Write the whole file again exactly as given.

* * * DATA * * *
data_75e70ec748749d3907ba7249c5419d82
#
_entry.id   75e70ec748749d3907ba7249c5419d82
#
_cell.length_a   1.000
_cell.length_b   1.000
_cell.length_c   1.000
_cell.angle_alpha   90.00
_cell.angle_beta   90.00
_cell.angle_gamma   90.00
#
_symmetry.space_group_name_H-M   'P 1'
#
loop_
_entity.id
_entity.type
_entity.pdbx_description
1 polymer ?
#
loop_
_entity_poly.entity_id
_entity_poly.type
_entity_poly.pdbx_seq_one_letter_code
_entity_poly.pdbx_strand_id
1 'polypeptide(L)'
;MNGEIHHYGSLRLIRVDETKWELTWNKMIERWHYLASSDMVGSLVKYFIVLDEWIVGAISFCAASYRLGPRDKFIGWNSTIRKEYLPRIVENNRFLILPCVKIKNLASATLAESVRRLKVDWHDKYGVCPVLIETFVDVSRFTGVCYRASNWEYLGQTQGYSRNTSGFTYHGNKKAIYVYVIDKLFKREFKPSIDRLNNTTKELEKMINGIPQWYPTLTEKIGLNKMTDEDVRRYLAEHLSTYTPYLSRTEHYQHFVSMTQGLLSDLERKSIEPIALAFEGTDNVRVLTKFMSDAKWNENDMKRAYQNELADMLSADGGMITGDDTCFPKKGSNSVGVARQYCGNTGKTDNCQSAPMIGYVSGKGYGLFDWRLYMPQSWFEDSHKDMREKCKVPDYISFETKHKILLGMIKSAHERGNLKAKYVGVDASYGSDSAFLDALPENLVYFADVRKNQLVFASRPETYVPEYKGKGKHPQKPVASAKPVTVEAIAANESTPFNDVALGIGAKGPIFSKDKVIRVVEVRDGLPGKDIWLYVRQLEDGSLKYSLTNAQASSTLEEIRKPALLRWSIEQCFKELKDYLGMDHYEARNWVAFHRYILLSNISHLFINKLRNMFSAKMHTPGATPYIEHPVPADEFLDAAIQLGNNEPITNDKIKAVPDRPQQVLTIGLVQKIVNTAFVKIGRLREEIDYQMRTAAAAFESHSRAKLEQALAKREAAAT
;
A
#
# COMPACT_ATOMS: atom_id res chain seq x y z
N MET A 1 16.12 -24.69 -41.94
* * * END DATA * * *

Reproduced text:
data_75e70ec748749d3907ba7249c5419d82
#
_entry.id   75e70ec748749d3907ba7249c5419d82
#
_cell.length_a   1.000
_cell.length_b   1.000
_cell.length_c   1.000
_cell.angle_alpha   90.00
_cell.angle_beta   90.00
_cell.angle_gamma   90.00
#
_symmetry.space_group_name_H-M   'P 1'
#
loop_
_entity.id
_entity.type
_entity.pdbx_description
1 polymer ?
#
loop_
_entity_poly.entity_id
_entity_poly.type
_entity_poly.pdbx_seq_one_letter_code
_entity_poly.pdbx_strand_id
1 'polypeptide(L)'
;MNGEIHHYGSLRLIRVDETKWELTWNKMIERWHYLASSDMVGSLVKYFIVLDEWIVGAISFCAASYRLGPRDKFIGWNSTIRKEYLPRIVENNRFLILPCVKIKNLASATLAESVRRLKVDWHDKYGVCPVLIETFVDVSRFTGVCYRASNWEYLGQTQGYSRNTSGFTYHGNKKAIYVYVIDKLFKREFKPSIDRLNNTTKELEKMINGIPQWYPTLTEKIGLNKMTDEDVRRYLAEHLSTYTPYLSRTEHYQHFVSMTQGLLSDLERKSIEPIALAFEGTDNVRVLTKFMSDAKWNENDMKRAYQNELADMLSADGGMITGDDTCFPKKGSNSVGVARQYCGNTGKTDNCQSAPMIGYVSGKGYGLFDWRLYMPQSWFEDSHKDMREKCKVPDYISFETKHKILLGMIKSAHERGNLKAKYVGVDASYGSDSAFLDALPENLVYFADVRKNQLVFASRPETYVPEYKGKGKHPQKPVASAKPVTVEAIAANESTPFNDVALGIGAKGPIFSKDKVIRVVEVRDGLPGKDIWLYVRQLEDGSLKYSLTNAQASSTLEEIRKPALLRWSIEQCFKELKDYLGMDHYEARNWVAFHRYILLSNISHLFINKLRNMFSAKMHTPGATPYIEHPVPADEFLDAAIQLGNNEPITNDKIKAVPDRPQQVLTIGLVQKIVNTAFVKIGRLREEIDYQMRTAAAAFESHSRAKLEQALAKREAAAT
;
A
#
# COMPACT_ATOMS: atom_id res chain seq x y z
N MET A 1 16.12 -24.69 -41.94